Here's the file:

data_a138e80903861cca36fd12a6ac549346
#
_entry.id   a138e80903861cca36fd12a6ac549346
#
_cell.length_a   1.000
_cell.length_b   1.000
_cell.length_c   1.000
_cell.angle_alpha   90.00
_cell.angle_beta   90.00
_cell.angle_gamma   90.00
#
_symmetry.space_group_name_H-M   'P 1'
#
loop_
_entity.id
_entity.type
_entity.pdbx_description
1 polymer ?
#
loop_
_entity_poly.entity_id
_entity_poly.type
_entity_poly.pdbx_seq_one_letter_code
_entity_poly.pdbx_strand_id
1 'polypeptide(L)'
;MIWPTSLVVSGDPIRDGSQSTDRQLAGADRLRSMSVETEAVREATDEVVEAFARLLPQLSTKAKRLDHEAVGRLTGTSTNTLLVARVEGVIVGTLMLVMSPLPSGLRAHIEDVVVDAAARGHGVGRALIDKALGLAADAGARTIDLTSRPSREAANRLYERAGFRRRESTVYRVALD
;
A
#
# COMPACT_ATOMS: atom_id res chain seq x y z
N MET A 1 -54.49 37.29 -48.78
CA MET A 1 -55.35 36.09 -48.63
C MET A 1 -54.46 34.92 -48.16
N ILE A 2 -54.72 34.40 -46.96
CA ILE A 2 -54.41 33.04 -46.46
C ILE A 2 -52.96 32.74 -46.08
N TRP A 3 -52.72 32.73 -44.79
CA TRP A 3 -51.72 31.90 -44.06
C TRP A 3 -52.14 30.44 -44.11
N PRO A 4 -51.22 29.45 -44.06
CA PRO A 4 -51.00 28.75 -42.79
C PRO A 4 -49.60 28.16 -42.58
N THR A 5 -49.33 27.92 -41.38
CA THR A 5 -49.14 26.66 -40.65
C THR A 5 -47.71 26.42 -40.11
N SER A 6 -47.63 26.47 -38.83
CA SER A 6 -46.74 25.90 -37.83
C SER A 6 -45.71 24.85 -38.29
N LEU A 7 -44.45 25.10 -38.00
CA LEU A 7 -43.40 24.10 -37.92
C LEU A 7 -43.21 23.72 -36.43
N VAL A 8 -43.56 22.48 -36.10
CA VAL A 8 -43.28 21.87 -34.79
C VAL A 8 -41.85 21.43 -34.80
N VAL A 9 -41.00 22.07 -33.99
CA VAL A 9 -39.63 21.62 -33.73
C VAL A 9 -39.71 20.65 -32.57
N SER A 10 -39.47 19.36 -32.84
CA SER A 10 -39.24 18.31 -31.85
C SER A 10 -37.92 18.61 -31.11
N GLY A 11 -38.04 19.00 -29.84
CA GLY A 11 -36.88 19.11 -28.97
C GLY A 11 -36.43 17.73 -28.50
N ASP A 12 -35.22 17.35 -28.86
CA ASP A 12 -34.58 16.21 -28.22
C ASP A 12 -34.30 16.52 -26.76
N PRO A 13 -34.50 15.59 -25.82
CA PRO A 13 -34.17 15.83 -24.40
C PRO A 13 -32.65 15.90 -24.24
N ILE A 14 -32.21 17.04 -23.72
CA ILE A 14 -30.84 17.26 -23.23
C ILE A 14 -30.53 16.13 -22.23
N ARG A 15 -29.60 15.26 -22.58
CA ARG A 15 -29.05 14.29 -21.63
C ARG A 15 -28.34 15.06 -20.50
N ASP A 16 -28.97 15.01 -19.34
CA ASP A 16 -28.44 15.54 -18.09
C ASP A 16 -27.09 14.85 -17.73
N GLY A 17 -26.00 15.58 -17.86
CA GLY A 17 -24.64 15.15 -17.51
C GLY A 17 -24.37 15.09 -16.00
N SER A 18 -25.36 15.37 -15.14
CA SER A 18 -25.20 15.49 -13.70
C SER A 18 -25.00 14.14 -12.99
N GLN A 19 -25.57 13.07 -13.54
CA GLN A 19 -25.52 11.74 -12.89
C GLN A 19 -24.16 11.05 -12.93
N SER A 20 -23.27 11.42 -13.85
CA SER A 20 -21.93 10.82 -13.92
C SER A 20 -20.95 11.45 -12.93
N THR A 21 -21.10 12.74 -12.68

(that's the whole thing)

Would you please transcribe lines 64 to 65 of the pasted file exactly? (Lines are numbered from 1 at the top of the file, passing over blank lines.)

N ASP A 12 -35.22 17.35 -28.86
CA ASP A 12 -34.58 16.21 -28.22